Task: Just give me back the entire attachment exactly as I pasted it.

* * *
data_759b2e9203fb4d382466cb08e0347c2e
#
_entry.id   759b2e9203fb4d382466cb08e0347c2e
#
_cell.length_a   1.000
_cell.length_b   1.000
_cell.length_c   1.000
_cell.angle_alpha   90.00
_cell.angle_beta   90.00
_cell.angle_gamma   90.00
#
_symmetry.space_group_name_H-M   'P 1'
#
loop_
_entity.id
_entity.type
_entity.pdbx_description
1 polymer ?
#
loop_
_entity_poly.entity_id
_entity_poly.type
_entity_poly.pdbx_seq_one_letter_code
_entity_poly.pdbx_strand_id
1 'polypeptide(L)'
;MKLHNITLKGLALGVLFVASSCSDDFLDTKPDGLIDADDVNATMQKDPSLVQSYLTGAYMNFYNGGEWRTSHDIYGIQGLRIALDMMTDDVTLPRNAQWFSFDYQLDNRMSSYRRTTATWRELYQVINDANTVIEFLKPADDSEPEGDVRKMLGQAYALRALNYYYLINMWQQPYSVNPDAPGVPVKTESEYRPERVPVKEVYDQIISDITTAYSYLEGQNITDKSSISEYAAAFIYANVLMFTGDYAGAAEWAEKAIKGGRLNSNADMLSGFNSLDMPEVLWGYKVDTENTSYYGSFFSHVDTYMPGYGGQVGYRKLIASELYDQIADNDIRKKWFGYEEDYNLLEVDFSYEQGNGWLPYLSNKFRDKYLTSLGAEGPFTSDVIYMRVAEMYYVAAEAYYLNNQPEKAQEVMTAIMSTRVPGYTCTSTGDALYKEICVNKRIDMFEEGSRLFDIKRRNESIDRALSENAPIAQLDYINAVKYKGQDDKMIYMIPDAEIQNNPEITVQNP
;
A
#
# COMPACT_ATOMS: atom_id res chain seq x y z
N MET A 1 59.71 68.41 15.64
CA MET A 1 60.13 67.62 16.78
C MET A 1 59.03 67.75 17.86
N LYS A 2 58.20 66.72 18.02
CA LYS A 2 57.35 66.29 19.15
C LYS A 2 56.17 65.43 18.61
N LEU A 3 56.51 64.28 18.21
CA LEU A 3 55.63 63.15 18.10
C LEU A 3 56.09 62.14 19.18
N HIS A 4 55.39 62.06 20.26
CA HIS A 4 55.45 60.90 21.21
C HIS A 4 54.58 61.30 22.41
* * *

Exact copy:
data_759b2e9203fb4d382466cb08e0347c2e
#
_entry.id   759b2e9203fb4d382466cb08e0347c2e
#
_cell.length_a   1.000
_cell.length_b   1.000
_cell.length_c   1.000
_cell.angle_alpha   90.00
_cell.angle_beta   90.00
_cell.angle_gamma   90.00
#
_symmetry.space_group_name_H-M   'P 1'
#
loop_
_entity.id
_entity.type
_entity.pdbx_description
1 polymer ?
#
loop_
_entity_poly.entity_id
_entity_poly.type
_entity_poly.pdbx_seq_one_letter_code
_entity_poly.pdbx_strand_id
1 'polypeptide(L)'
;MKLHNITLKGLALGVLFVASSCSDDFLDTKPDGLIDADDVNATMQKDPSLVQSYLTGAYMNFYNGGEWRTSHDIYGIQGLRIALDMMTDDVTLPRNAQWFSFDYQLDNRMSSYRRTTATWRELYQVINDANTVIEFLKPADDSEPEGDVRKMLGQAYALRALNYYYLINMWQQPYSVNPDAPGVPVKTESEYRPERVPVKEVYDQIISDITTAYSYLEGQNITDKSSISEYAAAFIYANVLMFTGDYAGAAEWAEKAIKGGRLNSNADMLSGFNSLDMPEVLWGYKVDTENTSYYGSFFSHVDTYMPGYGGQVGYRKLIASELYDQIADNDIRKKWFGYEEDYNLLEVDFSYEQGNGWLPYLSNKFRDKYLTSLGAEGPFTSDVIYMRVAEMYYVAAEAYYLNNQPEKAQEVMTAIMSTRVPGYTCTSTGDALYKEICVNKRIDMFEEGSRLFDIKRRNESIDRALSENAPIAQLDYINAVKYKGQDDKMIYMIPDAEIQNNPEITVQNP
;
A
#
# COMPACT_ATOMS: atom_id res chain seq x y z
N MET A 1 59.71 68.41 15.64
CA MET A 1 60.13 67.62 16.78
C MET A 1 59.03 67.75 17.86
N LYS A 2 58.20 66.72 18.02
CA LYS A 2 57.35 66.29 19.15
C LYS A 2 56.17 65.43 18.61
N LEU A 3 56.51 64.28 18.21
CA LEU A 3 55.63 63.15 18.10
C LEU A 3 56.09 62.14 19.18
N HIS A 4 55.39 62.06 20.26
CA HIS A 4 55.45 60.90 21.21
C HIS A 4 54.58 61.30 22.41